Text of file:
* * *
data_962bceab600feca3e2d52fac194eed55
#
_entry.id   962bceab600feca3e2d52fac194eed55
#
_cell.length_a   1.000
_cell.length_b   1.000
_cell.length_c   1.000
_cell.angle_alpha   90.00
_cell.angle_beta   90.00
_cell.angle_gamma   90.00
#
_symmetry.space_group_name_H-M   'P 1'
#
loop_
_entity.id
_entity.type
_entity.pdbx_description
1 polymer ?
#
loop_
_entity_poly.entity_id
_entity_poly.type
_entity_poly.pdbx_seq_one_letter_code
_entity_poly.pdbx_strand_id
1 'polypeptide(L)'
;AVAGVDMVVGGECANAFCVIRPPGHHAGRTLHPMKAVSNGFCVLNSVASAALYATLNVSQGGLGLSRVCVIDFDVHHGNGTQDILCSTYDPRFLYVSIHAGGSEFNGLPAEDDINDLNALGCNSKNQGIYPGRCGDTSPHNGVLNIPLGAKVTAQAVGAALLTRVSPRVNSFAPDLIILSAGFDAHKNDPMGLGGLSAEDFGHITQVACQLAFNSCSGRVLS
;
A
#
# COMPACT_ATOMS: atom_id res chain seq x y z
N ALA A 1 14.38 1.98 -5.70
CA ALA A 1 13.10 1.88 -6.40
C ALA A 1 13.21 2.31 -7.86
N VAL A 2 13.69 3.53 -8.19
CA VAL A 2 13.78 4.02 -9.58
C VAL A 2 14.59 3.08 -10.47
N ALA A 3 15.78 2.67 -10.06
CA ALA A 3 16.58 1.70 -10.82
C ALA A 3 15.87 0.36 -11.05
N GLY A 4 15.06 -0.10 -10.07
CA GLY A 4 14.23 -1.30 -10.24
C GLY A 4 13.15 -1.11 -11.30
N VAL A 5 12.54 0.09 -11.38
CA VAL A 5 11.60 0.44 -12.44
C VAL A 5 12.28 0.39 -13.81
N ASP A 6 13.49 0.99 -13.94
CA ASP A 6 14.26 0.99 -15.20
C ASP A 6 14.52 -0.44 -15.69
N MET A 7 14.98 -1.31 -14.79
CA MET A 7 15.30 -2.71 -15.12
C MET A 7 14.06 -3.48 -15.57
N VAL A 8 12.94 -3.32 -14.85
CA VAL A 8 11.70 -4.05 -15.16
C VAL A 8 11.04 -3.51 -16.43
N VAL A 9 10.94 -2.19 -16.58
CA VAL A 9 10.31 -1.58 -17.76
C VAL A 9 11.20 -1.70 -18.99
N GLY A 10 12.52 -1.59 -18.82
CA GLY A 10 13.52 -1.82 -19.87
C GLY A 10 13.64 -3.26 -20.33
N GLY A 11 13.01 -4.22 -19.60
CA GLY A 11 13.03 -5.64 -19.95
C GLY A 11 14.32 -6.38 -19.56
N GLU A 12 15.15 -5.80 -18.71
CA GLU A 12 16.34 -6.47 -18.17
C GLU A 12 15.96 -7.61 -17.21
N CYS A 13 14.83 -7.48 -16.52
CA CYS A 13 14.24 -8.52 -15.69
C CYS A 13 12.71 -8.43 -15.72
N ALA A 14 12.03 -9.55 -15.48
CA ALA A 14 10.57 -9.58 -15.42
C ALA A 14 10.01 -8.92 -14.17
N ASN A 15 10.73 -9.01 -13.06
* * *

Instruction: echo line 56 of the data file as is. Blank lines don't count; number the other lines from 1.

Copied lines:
CA VAL A 9 10.31 -1.58 -17.76